• She says we should clean our feeders at least once a week and change the nectar often. In summer, change it every 2-3 days.
• Do not use the red nectar found in stores. It’s made with food coloring, she said, and the color “is not found in any flower out there.” Make your own nectar with a solution of 1 part white sugar to 4 parts water. Boil it to melt the sugar, let it cool, then use it.
And now let’s talk turkeys. Not the ones in the White House, but wild turkeys, the kind that have been terrorizing a woman in Cambridge, Mass. The woman, KIenda Carlson, has been attacked twice, or should we say allegedly because, as you must know, even turkeys should be innocent until proven guilty and what proof have we? It’s Carlson’s word against these five turkeys she says attacked her and pecked at her legs, as if turkeys would do such a thing.
But now she carries a large golf umbrella on her walks, according to Steve Annear, writing for the Boston Globe.
“I heard the motion of opening up the umbrella in the face of a turkey might be enough to scare it away,” Carlson said, again indicting the birds without offering the slightest bit of proof. Where’s the video? Audio? Cell phone videos or photos? Everything is on a cell phone these days, but these turkeys? No? Hmmmmmm. Clarence Darrow would have a field day with this.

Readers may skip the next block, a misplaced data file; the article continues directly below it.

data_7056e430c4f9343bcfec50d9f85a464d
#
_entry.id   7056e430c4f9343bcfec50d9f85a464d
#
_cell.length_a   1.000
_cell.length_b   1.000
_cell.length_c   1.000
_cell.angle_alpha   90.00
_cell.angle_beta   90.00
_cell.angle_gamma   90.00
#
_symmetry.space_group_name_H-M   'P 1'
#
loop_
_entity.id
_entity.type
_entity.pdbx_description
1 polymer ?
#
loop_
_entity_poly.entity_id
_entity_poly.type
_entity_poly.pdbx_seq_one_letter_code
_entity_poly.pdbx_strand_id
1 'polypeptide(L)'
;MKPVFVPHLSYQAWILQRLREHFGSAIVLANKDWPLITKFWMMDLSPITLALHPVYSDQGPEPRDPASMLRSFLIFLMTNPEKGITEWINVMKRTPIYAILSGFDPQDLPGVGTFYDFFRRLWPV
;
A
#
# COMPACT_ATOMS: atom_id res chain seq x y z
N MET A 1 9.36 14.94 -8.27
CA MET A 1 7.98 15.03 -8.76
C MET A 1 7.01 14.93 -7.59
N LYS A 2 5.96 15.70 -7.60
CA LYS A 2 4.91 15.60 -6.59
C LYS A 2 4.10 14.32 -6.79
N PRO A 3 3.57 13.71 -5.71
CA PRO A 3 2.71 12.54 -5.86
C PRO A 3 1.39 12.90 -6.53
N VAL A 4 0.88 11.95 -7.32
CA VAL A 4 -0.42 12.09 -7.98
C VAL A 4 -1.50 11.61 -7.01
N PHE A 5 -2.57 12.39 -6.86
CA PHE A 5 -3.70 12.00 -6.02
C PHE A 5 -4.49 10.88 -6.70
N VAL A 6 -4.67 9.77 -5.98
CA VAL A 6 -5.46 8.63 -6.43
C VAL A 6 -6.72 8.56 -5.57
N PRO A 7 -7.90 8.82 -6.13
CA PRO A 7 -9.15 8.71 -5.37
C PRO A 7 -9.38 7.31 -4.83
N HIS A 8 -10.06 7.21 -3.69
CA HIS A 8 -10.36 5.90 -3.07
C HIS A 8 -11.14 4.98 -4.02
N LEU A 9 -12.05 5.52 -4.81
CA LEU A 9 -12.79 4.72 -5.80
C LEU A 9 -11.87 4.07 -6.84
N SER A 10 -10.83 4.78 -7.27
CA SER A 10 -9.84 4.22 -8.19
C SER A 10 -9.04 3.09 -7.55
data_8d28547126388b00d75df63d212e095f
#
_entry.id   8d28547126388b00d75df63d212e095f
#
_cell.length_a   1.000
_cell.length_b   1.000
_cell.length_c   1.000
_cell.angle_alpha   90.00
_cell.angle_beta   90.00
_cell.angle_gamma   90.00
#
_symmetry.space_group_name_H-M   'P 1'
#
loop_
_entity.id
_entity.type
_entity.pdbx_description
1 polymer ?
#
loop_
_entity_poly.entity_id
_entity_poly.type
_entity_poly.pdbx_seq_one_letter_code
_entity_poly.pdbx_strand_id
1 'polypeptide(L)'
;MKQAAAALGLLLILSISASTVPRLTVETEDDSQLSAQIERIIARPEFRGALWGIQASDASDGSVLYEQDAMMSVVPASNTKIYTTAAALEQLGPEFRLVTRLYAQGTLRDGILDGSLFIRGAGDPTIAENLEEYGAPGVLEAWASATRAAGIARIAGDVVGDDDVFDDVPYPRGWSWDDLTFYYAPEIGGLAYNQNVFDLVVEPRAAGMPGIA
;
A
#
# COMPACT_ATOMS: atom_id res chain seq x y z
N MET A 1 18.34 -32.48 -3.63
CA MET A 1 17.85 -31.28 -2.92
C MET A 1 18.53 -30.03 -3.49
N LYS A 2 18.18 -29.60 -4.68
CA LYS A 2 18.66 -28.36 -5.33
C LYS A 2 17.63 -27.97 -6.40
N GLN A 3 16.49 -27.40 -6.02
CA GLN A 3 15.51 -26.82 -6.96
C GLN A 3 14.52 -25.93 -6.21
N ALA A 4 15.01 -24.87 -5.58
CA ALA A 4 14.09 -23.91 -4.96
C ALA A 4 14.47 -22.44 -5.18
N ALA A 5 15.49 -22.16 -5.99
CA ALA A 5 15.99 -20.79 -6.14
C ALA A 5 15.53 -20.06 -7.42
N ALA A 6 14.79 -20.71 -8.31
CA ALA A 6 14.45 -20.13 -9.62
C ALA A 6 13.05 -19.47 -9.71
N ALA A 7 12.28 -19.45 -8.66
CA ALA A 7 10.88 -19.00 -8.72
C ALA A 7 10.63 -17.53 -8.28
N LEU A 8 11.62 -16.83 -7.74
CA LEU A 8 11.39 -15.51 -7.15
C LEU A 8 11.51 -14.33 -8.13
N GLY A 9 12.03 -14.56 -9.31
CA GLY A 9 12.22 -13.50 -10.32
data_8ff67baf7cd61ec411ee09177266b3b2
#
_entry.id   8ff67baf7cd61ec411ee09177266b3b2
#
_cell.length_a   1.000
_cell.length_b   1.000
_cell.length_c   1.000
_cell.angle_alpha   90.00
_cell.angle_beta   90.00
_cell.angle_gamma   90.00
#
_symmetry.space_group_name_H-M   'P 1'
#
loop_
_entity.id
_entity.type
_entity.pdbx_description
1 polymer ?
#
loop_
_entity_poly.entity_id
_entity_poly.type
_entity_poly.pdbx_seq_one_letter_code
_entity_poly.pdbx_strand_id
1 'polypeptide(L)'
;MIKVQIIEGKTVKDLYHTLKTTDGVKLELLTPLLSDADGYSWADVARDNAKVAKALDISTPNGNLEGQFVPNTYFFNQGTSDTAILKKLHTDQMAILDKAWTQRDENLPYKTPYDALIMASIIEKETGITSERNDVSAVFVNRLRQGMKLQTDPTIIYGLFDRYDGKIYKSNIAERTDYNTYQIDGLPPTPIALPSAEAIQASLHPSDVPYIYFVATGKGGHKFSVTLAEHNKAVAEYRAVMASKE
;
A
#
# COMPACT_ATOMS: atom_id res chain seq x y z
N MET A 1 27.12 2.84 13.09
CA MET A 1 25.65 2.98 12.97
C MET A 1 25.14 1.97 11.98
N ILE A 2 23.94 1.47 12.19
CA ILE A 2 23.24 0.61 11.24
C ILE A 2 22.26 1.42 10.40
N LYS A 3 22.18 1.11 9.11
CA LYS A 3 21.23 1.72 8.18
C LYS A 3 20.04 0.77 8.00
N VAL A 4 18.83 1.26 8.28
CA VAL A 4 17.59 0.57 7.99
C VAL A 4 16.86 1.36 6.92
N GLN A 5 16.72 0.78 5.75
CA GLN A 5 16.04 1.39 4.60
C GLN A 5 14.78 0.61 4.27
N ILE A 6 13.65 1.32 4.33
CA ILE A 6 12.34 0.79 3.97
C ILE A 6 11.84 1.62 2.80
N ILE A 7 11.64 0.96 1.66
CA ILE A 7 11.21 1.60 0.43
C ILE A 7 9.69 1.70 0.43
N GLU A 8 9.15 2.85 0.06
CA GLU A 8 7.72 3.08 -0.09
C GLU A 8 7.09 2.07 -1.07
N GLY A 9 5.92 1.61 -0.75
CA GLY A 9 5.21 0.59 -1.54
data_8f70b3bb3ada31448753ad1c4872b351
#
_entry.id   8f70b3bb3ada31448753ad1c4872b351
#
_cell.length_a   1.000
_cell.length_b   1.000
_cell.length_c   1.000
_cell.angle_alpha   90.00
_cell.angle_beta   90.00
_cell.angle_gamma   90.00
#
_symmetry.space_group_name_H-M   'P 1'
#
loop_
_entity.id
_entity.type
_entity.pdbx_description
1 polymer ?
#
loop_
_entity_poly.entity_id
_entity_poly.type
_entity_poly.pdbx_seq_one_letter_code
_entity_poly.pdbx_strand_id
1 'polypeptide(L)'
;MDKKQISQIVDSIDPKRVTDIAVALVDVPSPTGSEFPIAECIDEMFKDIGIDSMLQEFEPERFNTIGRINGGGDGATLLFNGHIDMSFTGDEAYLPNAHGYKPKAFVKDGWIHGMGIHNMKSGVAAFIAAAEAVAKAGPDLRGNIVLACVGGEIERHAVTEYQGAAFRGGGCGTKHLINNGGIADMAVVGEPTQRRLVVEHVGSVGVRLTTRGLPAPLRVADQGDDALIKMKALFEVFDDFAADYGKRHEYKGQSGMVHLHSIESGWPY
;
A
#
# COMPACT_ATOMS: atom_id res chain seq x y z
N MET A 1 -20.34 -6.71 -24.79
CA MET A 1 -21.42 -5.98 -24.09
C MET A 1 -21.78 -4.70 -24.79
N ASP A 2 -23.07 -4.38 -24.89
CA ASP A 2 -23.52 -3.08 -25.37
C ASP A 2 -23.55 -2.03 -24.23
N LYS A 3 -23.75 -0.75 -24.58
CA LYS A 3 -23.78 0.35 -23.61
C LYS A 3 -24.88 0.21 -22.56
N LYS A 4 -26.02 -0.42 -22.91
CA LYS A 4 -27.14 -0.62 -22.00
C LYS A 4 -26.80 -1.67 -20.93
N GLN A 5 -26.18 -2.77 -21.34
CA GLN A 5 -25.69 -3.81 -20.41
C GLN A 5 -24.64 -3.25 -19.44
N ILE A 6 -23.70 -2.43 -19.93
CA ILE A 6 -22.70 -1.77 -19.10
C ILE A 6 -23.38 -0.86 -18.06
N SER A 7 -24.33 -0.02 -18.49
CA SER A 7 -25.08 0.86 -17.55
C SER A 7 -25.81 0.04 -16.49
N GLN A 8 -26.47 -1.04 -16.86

Perhaps this is just an excuse for Carlson, who is seven months pregnant, to carry a golf umbrella. What one thing has to do with another is beyond me, but it seemed right to mention it. Perhaps she just likes people to think she plays golf.
“Look, I have a golf umbrella. I must play golf.”
Turkeys are being defamed all over the map these days. In the Globe, David Scarpitti, a wildlife biologist, was quoted as saying that spring “is the most common timeframe when we are getting reports about turkey issues.”
Turkey issues? Please. Isn’t it possible that these poor turkeys have people issues? Oh, no, that can’t be possible, people never bother turkeys or any wildlife.
And Annear writes that many wild turkey reports “involve the birds taking over streets and blocking traffic or pecking at cars.”
Why shouldn’t they? They were there first. Long before there were streets or cars, there were turkeys. Perhaps the ancestors of these five turkeys once roamed Cambridge before it was Cambridge. Maybe these five turkeys want it back.
Well, we’ll have to wait until this case makes its way through the courts. Oh, you think it won’t? You don’t think these turkeys will sue for libel or slander or charge that they fear that everyone will now start carrying golf umbrellas and maybe opening them to threaten the world’s turkeys? Oh, it’s court time, Jack; you and Craig Carton can bet on it.
In the meantime, these turkeys are innocent until proven guilty and if there is a video somewhere of this alleged attack, I’m pretty sure Bob Kraft can get it suppressed.
Hey, are there any sanctuary cities to which we can send the turkeys? And this time I DO mean the ones in the White House.